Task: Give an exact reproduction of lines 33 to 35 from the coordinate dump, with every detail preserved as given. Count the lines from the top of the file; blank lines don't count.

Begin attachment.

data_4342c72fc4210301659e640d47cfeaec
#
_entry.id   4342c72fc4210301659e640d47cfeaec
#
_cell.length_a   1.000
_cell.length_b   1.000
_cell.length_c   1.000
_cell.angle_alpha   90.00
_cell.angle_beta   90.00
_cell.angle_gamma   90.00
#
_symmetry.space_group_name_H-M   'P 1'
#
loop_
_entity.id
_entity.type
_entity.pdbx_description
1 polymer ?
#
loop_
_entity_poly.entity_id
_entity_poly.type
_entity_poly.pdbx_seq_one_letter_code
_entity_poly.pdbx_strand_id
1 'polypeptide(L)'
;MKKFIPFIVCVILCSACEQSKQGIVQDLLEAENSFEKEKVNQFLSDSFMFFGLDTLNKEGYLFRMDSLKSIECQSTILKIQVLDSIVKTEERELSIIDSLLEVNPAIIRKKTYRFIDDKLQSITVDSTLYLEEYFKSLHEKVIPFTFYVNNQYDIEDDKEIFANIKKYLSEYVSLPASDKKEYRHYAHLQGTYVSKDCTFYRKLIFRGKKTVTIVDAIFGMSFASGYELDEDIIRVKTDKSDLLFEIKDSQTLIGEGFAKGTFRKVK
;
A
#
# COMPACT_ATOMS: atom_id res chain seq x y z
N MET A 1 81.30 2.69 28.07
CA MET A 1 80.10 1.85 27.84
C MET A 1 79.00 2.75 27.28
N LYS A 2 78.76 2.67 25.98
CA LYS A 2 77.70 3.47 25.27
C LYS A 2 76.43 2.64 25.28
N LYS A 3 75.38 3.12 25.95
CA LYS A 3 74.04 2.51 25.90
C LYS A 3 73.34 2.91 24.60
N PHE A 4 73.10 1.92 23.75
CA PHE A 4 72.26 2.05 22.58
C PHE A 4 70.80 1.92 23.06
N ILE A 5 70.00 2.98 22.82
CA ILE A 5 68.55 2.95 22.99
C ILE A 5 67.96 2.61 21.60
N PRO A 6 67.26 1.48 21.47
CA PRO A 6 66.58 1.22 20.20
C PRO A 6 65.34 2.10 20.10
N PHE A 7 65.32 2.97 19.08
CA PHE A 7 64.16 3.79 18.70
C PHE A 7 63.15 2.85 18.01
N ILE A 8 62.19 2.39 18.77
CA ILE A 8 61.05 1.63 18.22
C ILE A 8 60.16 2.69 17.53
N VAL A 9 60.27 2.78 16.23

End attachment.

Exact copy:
C MET A 1 79.00 2.75 27.28
N LYS A 2 78.76 2.67 25.98
CA LYS A 2 77.70 3.47 25.27